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Intellectual Property

As nations engage in a race for global advantage in innovation, ITIF champions a new policy paradigm that ensures businesses and national economies can compete successfully by spurring public and private investment in foundational areas such as research, skills, and 21st century infrastructure. Our work on intellectual property issues includes analysis of how appropriately governed intellectual property protections—including patents, copyright, trademarks, and trade secrets—drive innovation.

June 24, 2022

Postmortem on a Pyrrhic Victory for IP Foes at the WTO

The WTO’s approval of a TRIPS waiver for IP related to COVID-19 vaccines is essentially a shotgun blast completely missing the broadside of a barn.

June 10, 2022

USG Remains Misguided in Endorsing COVID-19 TRIPS IPR Waiver

Instead of conflicting mandates, the Biden administration should articulate a coherent set of policies recognizing that IP represents a fundamental and distinguishing driver of American innovation and technological competitiveness. Support for the TRIPS COVID-19 IPR waiver cannot be consonant with such an agenda.

May 13, 2022

Stealing Mickey Mouse: Tit for Tat Legislation Is Bad Policymaking

On May 10, 2022, Senator Josh Hawley introduced the Copyright Clause Restoration Act of 2022, a bill whose sole intent is to deprive Disney of copyright protections in retaliation for the company’s “woke” stance on social issues. This move is petty, unconstitutional, overall bad policymaking, and violates U.S. obligations under the World Intellectual Property Organization Copyright Treaty (WCT). The Senate Judiciary Committee should let this bill die.

April 27, 2022

Innovation and IP’s Role in Combatting the Covid-19 Pandemic

ITIF and the Center for Strategic and International Studies hosted two expert panels exploring how innovation and IP have proved to be instrumental in overcoming the COVID pandemic.

April 26, 2022

IP Stories: Innovating for a Better Future (A World IP Day Event)

Please join ITIF, Geneva Network, Hudson Institute, the Center for Intellectual Property and Innovation Protection, Property Rights Alliance, and the U.S. Chamber of Commerce as we learn the stories of a few of the individuals and SMEs who rely on IP rights to innovate for a better future.

April 22, 2022

IP Is for Everyone: Celebrating World IP Day 2022

Although skeptics call IP an “elite concern,” recent reports from the U.S. Patent and Trademark Office (USPTO), the EU Intellectual Property Office (EUIPO), and the European Patent Office (EPO) show the positive impact IP has on small-to-medium enterprises (SMEs), overall employment, and regionsal and global economies.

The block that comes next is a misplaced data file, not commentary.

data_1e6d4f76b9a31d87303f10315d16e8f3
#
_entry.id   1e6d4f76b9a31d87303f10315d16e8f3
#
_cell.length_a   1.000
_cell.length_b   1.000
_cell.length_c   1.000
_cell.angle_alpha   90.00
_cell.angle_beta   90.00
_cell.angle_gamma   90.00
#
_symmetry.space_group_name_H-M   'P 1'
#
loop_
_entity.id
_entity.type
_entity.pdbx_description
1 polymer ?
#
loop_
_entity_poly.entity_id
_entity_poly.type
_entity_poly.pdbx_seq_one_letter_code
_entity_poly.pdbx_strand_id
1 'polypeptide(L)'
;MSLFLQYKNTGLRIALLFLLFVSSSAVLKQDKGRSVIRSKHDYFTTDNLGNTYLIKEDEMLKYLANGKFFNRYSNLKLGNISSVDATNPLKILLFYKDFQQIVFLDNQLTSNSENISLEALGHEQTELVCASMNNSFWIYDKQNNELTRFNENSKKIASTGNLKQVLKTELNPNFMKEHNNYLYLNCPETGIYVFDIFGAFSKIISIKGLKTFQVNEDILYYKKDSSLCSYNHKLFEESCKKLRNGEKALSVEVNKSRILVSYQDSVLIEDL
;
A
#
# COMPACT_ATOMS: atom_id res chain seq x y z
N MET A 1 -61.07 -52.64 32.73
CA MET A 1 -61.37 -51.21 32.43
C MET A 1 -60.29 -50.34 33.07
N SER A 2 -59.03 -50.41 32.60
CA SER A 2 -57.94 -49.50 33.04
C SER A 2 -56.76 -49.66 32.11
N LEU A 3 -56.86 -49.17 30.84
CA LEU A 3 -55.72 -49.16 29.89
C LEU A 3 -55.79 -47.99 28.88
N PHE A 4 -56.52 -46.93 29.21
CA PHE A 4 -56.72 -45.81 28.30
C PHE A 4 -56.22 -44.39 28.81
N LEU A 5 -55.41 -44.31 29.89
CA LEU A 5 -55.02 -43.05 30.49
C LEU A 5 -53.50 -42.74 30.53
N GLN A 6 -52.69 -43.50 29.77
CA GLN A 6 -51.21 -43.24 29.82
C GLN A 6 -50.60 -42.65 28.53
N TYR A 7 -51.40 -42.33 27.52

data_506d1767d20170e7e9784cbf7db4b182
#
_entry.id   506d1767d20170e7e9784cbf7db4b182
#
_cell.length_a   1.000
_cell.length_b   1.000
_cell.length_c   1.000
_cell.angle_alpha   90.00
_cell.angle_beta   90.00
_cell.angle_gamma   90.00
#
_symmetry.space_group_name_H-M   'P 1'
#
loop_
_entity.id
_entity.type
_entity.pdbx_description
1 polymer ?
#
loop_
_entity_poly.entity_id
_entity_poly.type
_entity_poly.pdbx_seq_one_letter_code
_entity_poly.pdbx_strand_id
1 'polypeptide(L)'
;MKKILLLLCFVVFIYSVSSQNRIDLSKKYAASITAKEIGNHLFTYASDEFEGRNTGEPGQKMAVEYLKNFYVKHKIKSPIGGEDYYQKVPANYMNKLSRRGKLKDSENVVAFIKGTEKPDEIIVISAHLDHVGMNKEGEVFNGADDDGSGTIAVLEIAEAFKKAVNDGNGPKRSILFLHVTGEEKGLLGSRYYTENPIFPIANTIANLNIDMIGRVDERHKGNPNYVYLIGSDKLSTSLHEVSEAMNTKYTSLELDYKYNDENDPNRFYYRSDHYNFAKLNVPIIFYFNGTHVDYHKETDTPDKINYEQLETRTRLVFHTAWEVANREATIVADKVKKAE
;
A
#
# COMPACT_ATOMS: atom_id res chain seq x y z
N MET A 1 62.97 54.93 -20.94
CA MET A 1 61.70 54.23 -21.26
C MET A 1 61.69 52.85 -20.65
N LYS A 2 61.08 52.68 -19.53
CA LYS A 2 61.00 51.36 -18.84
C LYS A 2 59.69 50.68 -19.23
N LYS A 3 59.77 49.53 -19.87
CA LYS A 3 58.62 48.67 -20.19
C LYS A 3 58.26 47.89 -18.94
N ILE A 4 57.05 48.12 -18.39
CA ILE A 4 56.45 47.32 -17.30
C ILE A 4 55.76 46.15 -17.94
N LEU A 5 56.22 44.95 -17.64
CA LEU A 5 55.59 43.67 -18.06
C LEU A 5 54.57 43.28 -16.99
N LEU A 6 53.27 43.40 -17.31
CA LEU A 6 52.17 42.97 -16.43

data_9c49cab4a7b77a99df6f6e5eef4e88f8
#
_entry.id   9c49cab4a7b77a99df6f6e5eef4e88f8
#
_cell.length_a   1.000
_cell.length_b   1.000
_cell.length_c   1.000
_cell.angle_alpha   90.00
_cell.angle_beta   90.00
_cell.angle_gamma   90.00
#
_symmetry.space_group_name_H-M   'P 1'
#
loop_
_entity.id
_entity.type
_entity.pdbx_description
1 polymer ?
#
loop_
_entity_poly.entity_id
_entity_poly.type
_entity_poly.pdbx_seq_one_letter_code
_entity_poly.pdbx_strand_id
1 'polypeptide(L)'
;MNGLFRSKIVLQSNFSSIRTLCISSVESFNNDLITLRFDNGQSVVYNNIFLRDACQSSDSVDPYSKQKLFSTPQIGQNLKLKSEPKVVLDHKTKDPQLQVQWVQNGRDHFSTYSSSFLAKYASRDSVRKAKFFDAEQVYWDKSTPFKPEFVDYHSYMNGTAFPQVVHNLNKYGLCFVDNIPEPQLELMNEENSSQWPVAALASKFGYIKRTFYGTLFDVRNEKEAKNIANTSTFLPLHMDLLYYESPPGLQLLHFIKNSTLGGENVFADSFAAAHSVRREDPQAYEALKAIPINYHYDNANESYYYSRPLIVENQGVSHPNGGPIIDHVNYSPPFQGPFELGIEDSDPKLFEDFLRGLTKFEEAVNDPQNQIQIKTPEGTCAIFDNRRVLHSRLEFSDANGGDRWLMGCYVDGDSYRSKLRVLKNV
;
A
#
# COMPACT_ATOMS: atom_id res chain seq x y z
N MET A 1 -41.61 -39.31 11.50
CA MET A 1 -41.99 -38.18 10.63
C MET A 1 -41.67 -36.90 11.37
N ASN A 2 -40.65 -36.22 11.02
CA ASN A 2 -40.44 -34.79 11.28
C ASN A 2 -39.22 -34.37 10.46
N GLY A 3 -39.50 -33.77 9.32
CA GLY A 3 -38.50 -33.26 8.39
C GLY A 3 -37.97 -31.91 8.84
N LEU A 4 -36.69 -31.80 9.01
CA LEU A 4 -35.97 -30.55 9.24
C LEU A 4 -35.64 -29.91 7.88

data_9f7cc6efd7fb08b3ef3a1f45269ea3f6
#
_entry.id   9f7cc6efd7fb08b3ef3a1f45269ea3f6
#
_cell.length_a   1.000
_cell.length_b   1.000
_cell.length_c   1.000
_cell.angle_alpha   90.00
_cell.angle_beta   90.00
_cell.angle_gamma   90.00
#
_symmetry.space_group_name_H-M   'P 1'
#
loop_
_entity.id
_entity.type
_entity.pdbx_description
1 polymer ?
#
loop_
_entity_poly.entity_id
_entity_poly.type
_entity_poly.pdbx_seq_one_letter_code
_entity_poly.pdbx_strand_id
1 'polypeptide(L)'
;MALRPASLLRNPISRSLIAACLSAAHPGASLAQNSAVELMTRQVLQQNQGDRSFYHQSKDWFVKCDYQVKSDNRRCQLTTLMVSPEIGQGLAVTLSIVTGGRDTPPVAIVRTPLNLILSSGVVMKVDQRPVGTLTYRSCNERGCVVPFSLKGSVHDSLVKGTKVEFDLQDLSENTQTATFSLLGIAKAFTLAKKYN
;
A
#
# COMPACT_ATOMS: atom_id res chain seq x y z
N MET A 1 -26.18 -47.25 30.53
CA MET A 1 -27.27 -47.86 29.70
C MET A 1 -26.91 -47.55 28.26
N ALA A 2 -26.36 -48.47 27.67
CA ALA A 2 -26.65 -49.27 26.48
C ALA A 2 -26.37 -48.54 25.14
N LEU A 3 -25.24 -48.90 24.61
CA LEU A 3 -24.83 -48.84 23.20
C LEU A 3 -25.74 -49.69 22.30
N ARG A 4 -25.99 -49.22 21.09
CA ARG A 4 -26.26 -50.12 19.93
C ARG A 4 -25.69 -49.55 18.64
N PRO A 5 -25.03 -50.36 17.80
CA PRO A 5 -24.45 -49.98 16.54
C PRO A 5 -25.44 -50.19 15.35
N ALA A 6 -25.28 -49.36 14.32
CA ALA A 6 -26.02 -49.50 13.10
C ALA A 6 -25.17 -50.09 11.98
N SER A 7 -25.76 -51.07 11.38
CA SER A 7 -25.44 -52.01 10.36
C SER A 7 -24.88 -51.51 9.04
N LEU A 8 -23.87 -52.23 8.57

April 18, 2022

We Should Not Allow China to Weaponize Antitrust for Theft of American Intellectual Property

Protecting American innovation is especially critical in an environment in which the military increasingly depends on dual-use technologies such as the memory products at issue in this transaction. We should not allow China to weaponize antitrust for theft of American intellectual property.

March 25, 2022

The COVID-19 TRIPS IPR Waiver Remains a (Bad) Solution Searching for a Problem

Global leaders should look to the facts rather than finalizing the tentative IP waiver agreement. The end is (hopefully) in sight. The world has the tools it needs; it just needs to solve the actual problem. Global efforts and resources would be better spent improving distributional infrastructure than solving an IP-related problem that simply doesn’t exist.

February 24, 2022

The SECRETS Act Adds a Critical New Defense Against IP Theft Threatening U.S. Tech Leadership

Acting against Chinese IP theft is a rare area of bipartisan support in U.S. trade policy, and the SECRETS Act provides a chance for U.S. policymakers and the Biden administration to take a stand against such parasitic practices by enacting a new law.

February 22, 2022

A Worker-Centric Trade Agenda Needs to Focus on Competitiveness, Including Robust IP Protections

In his shift to a “worker-centric trade agenda,” President Biden should reject the counsel of anticorporate, antitrade progressives who deny that U.S. companies’ interests align with U.S. workers’ interests. A new competitiveness-focused approach to trade policy can support both.

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